Great gatsby conclusion

The s marked a time of great post-war economic growth, and Fitzgerald captures the frenzy of the society well. After an initially awkward reunion, Gatsby and Daisy reestablish their connection. As Fitzgerald shows, however, their concerns are largely living for the moment, steeped in partying and other forms of excess.

They have assumed skewed worldviews, mistakenly believing their survival lies in stratification and reinforcing social boundaries. In many ways, the social elite are right. She is trapped, as are so many others, in the valley of ashes, and spends her days trying to make it out.

They attend his parties, drink his liquor, and eat his food, never once taking the time to even meet their host nor do they even bother to wait for an invitation, they just show up. When Gatsby dies, all the people who frequented his house every week mysteriously became busy elsewhere, abandoning Gatsby when he could no Great gatsby conclusion do anything for them.

Of all the themes, perhaps none is more well developed than that of social stratification. Their families have had money for many generations, hence they are "old money.

Gatsby now wants Nick to arrange a reunion between himself and Daisy, but he is afraid that Daisy will refuse to see him if she knows that he still loves her. First, there are people like the Buchanans and Jordan Baker who were born into wealth.

Daisy realizes that her allegiance is to Tom, and Tom contemptuously sends her back to East Egg with Gatsby, attempting to prove that Gatsby cannot hurt him. For the "old money" people, the fact that Gatsby and countless other people like him in the s has only just recently acquired his money is reason enough to dislike him.

Myrtle is no more than a toy to Tom and to those he represents. However, for Fitzgerald and certainly his charactersplacing the rich all in one group together would be a great mistake.

Nick invites Daisy to have tea at his house, without telling her that Gatsby will also be there. They are judgmental and superficial, failing to look at the essence of the people around them and themselves, too.

However, Fitzgerald reveals this is not the case. For many of those of modest means, the rich seem to be unified by their money. Their love rekindled, they begin an affair. She comes from the middle class at best. In a strange way, being with women who aspire to his class makes him feel better about himself and allows him to perpetuate the illusion that he is a good and important man.

Gatsby tells Jordan that he knew Daisy in Louisville in and is deeply in love with her. For him, their powerlessness makes his own position that much more superior. Notice how Tom has a pattern of picking lower-class women to sleep with. At a vulgar, gaudy party in the apartment that Tom keeps for the affair, Myrtle begins to taunt Tom about Daisy, and Tom responds by breaking her nose.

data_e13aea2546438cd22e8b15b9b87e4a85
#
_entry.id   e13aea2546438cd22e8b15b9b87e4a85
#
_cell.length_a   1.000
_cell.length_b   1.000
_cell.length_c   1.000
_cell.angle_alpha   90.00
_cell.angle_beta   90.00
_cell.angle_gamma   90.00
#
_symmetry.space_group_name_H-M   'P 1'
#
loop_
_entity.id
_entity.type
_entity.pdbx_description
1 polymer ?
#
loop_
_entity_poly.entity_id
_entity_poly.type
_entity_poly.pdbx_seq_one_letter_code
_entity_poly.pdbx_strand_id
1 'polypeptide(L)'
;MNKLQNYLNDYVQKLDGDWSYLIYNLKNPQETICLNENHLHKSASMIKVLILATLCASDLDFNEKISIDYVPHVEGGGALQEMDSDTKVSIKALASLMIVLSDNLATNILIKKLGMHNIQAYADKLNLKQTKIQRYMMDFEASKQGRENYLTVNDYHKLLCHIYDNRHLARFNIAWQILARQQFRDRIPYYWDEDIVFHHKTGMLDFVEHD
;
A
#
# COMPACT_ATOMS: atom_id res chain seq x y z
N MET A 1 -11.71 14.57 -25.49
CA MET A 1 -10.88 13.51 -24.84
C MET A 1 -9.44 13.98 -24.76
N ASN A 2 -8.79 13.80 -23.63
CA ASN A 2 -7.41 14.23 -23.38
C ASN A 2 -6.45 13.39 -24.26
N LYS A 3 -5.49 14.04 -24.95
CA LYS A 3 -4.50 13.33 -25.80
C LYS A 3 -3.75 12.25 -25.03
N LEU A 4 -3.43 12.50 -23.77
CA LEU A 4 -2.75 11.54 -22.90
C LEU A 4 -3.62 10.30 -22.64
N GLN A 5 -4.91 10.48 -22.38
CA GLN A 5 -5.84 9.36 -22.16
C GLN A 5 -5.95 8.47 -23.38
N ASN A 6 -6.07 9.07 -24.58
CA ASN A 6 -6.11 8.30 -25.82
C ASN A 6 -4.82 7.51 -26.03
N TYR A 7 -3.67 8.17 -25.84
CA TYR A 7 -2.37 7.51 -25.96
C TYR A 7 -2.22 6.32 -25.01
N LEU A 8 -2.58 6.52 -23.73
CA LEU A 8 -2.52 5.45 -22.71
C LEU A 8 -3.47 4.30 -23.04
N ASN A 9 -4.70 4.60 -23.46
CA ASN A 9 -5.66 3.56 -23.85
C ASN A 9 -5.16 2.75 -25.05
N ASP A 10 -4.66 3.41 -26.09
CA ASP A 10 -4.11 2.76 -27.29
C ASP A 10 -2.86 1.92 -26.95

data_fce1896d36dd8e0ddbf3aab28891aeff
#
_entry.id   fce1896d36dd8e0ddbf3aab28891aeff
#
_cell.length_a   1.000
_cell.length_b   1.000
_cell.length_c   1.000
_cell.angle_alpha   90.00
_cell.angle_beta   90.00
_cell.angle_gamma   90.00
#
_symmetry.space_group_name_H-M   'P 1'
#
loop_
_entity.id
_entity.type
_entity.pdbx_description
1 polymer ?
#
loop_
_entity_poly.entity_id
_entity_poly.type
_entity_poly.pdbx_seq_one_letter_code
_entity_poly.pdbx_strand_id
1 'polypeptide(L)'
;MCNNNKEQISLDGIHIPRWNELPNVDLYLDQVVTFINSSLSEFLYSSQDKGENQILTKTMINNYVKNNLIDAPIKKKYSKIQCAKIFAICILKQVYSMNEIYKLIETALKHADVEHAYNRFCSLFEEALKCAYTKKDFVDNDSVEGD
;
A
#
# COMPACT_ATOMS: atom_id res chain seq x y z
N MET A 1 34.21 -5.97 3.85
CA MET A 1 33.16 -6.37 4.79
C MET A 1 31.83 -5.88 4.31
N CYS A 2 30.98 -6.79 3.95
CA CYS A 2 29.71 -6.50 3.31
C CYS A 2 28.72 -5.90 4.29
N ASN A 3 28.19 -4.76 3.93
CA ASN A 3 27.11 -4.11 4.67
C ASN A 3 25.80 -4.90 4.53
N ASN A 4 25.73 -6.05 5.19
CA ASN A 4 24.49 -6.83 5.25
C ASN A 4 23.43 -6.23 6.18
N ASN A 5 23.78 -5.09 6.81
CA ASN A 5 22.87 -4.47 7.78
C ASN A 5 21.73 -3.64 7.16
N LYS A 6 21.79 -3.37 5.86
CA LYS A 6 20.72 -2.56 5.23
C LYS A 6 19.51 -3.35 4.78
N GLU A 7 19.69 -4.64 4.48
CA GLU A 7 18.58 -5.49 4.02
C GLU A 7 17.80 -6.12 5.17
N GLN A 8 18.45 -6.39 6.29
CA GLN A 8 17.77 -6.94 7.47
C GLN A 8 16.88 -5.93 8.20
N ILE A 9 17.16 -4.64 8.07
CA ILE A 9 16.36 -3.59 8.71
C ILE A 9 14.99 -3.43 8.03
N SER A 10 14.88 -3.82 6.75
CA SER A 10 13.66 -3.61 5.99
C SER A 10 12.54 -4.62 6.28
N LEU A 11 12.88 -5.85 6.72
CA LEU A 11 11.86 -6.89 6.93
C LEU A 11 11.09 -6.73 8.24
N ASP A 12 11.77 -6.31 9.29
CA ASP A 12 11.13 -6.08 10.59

The first and most obvious group Fitzgerald attacks is, of course, the rich. He then fatally shoots himself.

In The Great Gatsby, Fitzgerald presents two distinct types of wealthy people. One would like to think the newly wealthy would be more sensitive to the world around them — after all, it was only recently they were without money and most doors were closed to them.

Though Tom is himself involved in an extramarital affair, he is deeply outraged by the thought that his wife could be unfaithful to him. Not only does he work for a living, but he comes from a low-class background which, in their opinion, means he cannot possibly be like them.Essays - largest database of quality sample essays and research papers on The Great Gatsby Conclusion.

The Conclusion of The Great Gatsby By. The Great Gatsby Resolution and Conclusion Gatsby's Death (Chapter 8 Summary) The next morning, Nick tells Gatsby to leave but he refuses Chapter Analysis.

A short summary of F. Scott Fitzgerald's The Great Gatsby. This free synopsis covers all the crucial plot points of The Great Gatsby. The next day, Tom tells Myrtle’s husband, George, that Gatsby was the driver of the car. George, who has leapt to the conclusion that the driver of the car that killed Myrtle must have been her lover, finds.

In The Great Gatsby Fitzgerald offers up commentary on a variety of themes — justice, power, greed, betrayal, the American dream, and so on. Of all the themes, perhaps none is more well developed than that of social stratification.

The Great Gatsby is regarded as a brilliant piece of social. Please help me conclude my Great Gatsby essay.

The Great Gatsby

So I wrote an essay about the immoral characters and discuss Tom, Daisy and Gatsby. This is my second last paragraph before I need a conclusion.

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